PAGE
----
Butterflies, art and inspiration in National City!

Yesterday, as I waited for the Memorial Day ceremony to begin in National City, I wandered a short distance down 12th Street from the Veteran’s Wall of Honor. I was surprised to encounter colorful butterflies along the median, and lots of art at a bright building on the north side of Kimball Park. The building, I learned, is home to ARTS, which stands for A Reason To Survive.

ARTS is a special community center where youth are inspired to live positive, hopeful, creative lives free from destructive influences and the violence that might attract their peers.

According to their website, the mission of ARTS is “to heal, inspire, and empower youth facing life challenges through therapeutic arts, formal arts education, and college and career preparation…In 2012, ARTS moved to National City and opened a 20,000-sq. ft. ARTS Center in one of San Diego County’s most health-challenged and economically depressed communities…”

I urge you to visit the above link and read about how the ARTS program has gained national fame, and how you might personally contribute, volunteer or become involved.

Here come photographs of murals and other artwork I happened to see outside the building. Painted words encourage non-violence and provide A Reason To Survive.

The nearby butterflies at intervals along 12th Street represent a transformation into something beautiful.

Each butterfly is unique.


I received a great comment concerning the butterflies and their origin. Please read the comments after the upcoming photos…

I live in downtown San Diego and love to walk around with my camera! You can follow Cool San Diego Sights via Facebook or Twitter!

Published by

Richard Schulte

Downtown San Diego has been my home for many years. My online activities reflect my love for writing, blogging, walking and photography.

7 thoughts on “Butterflies, art and inspiration in National City!”

  1. Sorry to say this but the butterflies Art project in Kimball park, Buttefly park and Palmas park in national city it wasn’t a project commanded by Arts Center. Please do a better research for your article.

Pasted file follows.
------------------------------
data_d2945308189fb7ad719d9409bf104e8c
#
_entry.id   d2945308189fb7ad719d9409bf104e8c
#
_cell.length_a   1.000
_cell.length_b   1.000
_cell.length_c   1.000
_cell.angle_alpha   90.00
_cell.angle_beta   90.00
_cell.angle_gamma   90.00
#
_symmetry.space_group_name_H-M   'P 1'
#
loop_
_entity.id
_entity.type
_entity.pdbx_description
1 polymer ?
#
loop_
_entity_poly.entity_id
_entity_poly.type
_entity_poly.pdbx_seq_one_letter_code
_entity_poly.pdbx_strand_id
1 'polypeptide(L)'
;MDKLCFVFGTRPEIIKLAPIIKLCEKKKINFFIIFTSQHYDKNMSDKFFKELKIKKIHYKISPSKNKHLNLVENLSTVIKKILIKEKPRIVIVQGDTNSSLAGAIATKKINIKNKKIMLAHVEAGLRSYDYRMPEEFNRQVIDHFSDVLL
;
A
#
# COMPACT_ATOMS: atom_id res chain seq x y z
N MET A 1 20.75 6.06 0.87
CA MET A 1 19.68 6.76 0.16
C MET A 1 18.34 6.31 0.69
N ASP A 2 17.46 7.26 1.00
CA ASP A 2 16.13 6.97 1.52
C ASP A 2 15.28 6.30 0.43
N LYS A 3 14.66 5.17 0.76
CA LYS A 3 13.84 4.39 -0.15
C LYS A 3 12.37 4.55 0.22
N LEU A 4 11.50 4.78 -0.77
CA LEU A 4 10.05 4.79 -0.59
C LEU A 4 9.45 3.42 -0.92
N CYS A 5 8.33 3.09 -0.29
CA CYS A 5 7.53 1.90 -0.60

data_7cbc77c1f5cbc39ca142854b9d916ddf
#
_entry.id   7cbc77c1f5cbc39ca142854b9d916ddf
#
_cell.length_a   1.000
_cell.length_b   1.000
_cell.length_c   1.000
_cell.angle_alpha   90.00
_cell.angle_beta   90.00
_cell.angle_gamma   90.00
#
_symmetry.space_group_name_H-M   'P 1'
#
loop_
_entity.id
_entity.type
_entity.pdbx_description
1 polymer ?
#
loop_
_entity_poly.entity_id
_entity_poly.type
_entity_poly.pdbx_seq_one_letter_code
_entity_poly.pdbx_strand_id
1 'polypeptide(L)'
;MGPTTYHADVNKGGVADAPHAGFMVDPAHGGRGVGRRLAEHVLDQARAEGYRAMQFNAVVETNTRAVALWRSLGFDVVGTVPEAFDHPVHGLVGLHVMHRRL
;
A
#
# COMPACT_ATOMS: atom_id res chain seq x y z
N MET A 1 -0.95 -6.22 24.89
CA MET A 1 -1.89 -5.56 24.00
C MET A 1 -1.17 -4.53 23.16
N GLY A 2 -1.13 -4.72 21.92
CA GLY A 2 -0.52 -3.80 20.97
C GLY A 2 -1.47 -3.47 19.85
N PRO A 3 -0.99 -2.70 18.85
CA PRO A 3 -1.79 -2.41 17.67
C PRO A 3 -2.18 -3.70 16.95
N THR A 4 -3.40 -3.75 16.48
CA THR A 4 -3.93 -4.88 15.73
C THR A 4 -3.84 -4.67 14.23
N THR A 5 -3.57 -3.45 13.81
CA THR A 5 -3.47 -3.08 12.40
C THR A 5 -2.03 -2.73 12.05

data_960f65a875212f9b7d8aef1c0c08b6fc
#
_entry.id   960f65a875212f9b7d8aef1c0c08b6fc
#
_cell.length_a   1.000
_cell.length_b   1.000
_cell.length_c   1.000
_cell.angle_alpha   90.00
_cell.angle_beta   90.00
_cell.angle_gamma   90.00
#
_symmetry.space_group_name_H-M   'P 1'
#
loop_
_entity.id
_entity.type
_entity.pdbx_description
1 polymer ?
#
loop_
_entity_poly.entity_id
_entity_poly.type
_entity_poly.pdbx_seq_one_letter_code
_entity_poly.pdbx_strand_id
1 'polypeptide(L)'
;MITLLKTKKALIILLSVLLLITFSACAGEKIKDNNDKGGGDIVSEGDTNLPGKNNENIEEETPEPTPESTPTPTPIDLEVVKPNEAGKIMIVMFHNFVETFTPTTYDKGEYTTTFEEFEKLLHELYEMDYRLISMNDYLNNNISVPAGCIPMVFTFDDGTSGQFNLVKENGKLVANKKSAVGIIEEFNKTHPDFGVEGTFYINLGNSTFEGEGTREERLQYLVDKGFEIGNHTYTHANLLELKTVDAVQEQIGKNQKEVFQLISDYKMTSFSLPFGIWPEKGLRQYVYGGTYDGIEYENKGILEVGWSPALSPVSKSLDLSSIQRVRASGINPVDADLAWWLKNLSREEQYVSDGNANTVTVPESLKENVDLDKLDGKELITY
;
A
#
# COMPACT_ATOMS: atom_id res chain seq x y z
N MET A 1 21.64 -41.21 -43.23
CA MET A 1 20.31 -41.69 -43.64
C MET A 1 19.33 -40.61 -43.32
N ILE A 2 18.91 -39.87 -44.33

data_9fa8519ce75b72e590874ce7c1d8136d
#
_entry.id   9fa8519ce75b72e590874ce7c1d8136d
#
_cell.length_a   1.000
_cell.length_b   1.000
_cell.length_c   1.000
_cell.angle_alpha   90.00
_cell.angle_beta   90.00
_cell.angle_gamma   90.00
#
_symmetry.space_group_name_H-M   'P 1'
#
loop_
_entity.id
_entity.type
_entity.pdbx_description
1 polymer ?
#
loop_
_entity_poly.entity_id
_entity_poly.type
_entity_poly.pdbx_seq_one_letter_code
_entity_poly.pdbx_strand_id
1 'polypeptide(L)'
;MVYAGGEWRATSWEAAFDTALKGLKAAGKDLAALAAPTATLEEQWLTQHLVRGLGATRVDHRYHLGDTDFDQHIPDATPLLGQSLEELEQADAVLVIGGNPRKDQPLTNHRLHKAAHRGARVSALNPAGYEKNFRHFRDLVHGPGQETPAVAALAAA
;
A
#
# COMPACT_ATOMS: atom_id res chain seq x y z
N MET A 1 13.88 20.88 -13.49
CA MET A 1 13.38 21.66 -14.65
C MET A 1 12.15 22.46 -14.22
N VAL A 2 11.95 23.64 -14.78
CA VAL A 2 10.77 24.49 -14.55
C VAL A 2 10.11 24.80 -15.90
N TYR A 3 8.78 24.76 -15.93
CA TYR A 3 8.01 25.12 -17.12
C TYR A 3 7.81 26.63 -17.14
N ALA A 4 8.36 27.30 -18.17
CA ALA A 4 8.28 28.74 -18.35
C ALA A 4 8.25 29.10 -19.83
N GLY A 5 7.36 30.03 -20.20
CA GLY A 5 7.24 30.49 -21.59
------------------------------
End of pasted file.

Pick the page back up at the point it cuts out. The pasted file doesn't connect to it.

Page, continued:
This project was possible as a donation from a private institution (not Arts) and the project was in charge by artist Roberto (I don’t remember his last name) under the administration of former major Don Morrison. There are around of more than 50 butterflies designed both sides by some residents volunteers from
    National City and most of the butterflies were designed by kids from a local art program from Lincoln Acres Library. At that time I, Frances Camaccio was the art instructor in charge of that program supported by library manager Jose Locadiz.
    Please credit the people that was really involved in this project.
    Thank you.

    Liked by 1 person

  2. Hi Richard! My name is Patty Corona , I’ am the Cooking for Salud Coordinator of Cooking for Salud Program at Olivewood Gardens and Learning Center. I want to thank you for the beautiful article you wrote about the beautiful things National City has to offer to visitors. I will like just to provide some extra information for accuracy and to honor the work the local families make years ago in order to beautify our parks due this is a beautiful story. As you mentioned the butterfly is a symbol of transformation and all these butterflies were the result of the inspiration of the Kitchenistas story. The Kitchenistas are graduates from the Cooking for Salud Program. Please sent me an email to share the story in case you are interested. Arts has been doing great job in the community and the Kitchenistas has been working in most of their projects but the credit for this specific Butterfly Path is for the local artist and sculptor Roberto Salas thanks to the founds of Open Spaces program from the San Diego Museum of Art.

    Liked by 1 person

  3. “Butterfly Path” 2015
    A series constructed and installed by intergeneration community members of National City.
    Commissioned by the San Diego Museum of Art , Roberto Salas Principal Artist in Residence.“Open Spaces”project. Supported by the James Irvine Foundation grant.

    The installation consists of the use of reflective vinyl to create patterns and textures on aluminum cutouts of butterflies. The sculptures are permanently displayed along three designated parks in National City. During, the day these sculptures are filled with bright hand cut patterns and at the night will be illuminated by car lights.These pieces start in Butterfly Park and link two other parks Las Palm and Kimble park symbolizing the metamorphosis movements on health ,well being and ecology by the “Kitchenistas”of OliveWood Garden & Learning Center in National City.

    Liked by 1 person

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